: Do people value food when they're hungry 'differently'? Do people value health care when they're sick 'differently'?
Irrelevant emotive re-interpretation of the above to suit your purpose.
Simply restated, some people like A more than B and seek A more than B. To attempt to undermine this by talking about people near death does nothing to counter the truth of mankind being a *disciminatoy* selector of options as evidenced by the fact that people do not behave randomly.
: So this statement justifies oppression by the minority?
So your statement justifies oppression by the majority? The issue is oppression, what it really means. You seem to support the principle that some people can oppress other poeple - your only caveat being that the oppressors must be larger in number than the oppressed - the principle is precisely the same as a singular dictator, the only disagreement is over numbers.
At least your support of the principle of tyranny is now out in the open.
: I include this golden oldie of yours because it demonstrates conclusively that when cornered, you just simply make stuff up!
You never quite understood the everest post did you - you actually took it as read. Most amusing.
Anyway lets look at Business Week and see if they will be considered credible when they say, having quoted the very same statisitics as you have;
"Happily, private ownership is uniquely well suited to provide today's missing "connectivity." Why? Because at their core, property rights operate as a signaling system, connecting people to their economy in a way that enables them to register their personal concerns so that free enterprise performs in a genuinely people-responsive fashion."
(June 8, 1998)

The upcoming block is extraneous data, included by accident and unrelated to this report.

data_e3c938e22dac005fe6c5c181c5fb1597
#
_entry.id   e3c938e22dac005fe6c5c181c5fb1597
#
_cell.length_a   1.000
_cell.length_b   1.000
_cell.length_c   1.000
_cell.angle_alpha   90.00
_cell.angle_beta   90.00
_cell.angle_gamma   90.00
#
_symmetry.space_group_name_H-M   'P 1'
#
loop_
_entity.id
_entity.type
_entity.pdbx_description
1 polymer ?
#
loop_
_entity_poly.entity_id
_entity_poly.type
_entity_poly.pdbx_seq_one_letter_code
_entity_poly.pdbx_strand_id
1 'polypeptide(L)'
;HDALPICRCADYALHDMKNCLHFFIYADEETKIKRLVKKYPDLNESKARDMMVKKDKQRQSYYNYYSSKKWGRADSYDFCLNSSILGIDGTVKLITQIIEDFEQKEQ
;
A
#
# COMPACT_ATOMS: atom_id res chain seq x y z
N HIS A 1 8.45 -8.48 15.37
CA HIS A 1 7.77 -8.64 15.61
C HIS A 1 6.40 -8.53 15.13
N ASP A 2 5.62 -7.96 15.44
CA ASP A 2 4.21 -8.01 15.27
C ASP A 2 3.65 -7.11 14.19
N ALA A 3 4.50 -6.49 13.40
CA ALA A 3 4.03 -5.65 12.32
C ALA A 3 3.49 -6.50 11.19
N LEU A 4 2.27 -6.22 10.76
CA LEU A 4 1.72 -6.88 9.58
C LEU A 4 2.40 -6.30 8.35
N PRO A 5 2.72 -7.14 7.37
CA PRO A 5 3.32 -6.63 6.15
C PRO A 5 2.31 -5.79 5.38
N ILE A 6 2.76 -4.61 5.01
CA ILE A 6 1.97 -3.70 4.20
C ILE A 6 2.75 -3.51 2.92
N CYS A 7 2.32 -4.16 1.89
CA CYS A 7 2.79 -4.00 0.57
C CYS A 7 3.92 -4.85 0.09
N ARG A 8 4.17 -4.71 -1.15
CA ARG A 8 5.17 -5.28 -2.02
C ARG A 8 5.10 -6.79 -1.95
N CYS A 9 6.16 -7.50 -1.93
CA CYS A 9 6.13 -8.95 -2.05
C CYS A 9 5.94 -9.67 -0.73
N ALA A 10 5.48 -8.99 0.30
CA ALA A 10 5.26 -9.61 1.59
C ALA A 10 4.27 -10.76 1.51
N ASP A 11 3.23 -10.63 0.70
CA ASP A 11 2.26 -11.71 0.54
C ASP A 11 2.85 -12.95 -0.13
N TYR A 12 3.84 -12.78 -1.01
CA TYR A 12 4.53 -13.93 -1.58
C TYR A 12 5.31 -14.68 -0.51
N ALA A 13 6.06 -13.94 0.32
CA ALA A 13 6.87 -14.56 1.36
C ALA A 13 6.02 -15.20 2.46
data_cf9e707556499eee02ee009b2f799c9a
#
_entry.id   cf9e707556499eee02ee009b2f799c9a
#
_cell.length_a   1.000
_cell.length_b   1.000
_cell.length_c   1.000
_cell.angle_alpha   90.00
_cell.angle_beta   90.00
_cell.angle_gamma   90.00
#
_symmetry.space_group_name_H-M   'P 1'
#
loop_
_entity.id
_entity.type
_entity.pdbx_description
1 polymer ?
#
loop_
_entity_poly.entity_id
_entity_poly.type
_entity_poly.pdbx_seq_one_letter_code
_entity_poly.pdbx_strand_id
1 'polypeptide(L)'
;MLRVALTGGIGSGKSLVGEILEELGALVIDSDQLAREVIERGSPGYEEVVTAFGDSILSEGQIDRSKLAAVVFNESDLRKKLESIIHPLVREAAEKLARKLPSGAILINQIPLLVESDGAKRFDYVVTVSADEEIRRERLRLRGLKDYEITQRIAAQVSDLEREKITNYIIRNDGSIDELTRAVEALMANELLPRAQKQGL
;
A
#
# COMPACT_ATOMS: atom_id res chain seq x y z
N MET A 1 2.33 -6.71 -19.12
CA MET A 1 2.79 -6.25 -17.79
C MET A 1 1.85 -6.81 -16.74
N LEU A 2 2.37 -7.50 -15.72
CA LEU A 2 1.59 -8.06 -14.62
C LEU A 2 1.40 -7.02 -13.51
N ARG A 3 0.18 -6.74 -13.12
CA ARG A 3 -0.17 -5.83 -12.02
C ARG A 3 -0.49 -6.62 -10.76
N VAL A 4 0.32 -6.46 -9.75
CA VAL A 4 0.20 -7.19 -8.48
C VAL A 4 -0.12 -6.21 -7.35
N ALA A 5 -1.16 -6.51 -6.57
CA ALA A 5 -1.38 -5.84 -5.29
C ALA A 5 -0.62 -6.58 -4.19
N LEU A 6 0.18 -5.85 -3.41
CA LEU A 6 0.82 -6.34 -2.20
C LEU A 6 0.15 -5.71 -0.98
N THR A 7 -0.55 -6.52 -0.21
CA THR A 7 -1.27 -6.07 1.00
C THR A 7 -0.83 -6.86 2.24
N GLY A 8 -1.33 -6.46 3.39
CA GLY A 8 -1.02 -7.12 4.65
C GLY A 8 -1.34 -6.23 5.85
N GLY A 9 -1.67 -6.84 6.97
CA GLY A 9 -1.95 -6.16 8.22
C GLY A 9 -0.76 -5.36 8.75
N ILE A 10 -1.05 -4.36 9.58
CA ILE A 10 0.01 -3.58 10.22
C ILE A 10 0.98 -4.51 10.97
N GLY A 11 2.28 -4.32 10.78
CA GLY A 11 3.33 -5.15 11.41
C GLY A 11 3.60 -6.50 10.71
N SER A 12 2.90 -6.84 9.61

Is he agreeing with you in some convoluted way or is he a capitalist because he supports *private* and therefore exclusive property?
Or how about this, from *liberal* economist Galbraith;
"Recent developments lend credence to Galbraith's theory. Until 1996, inequality had climbed steadily since the mid-1970s, while unemployment had waxed and waned with the business cycle. But the jobless rate, Galbraith notes, hadn't fallen below 5% since the 1960s. And when it finally did two years ago, inequality stopped climbing. Since then, as unemployment fell further, the rich-poor gap has seemed to be narrowing for the first time in decades. This is no accident, Galbraith asserts. Using standard economic regressions, he finds that the jobless rate explains 80% of the fluctuations in inequality from 1920 to 1992."
(September 14, 1998)
Looks like things have changed from 1996, and thats assuming the original interpretation and data gathering exercises were correct. hence your 1997 article, not very useful as we near 2000. Also - note where the blame is levelled - the federal reserve, and note who libertarians dont really like - government financial institutions.
Now lets get some statistics to show that the poor are getting richer, that the wealth gap is not as frightening as you want it to be.
How about this from the Red Herring (August 97)
If that doesnt work try this reprint from evil bunch - the hoover institute
A discussion (with figures) thats bound to annoy
Ofcourse - feel free to disregard it as 'capitalist propoganda' but if you do remember that you *must* Business Week as it has articles apparently disagreeing. Or will you finally accept that data can be analysed to support either position if criteria are altered, as per Septimus' point.
In other words dont quote two articles and assume them to be everything you need to know about poverty, and certainly dont portray yourself as having 'caught' anyone out at all.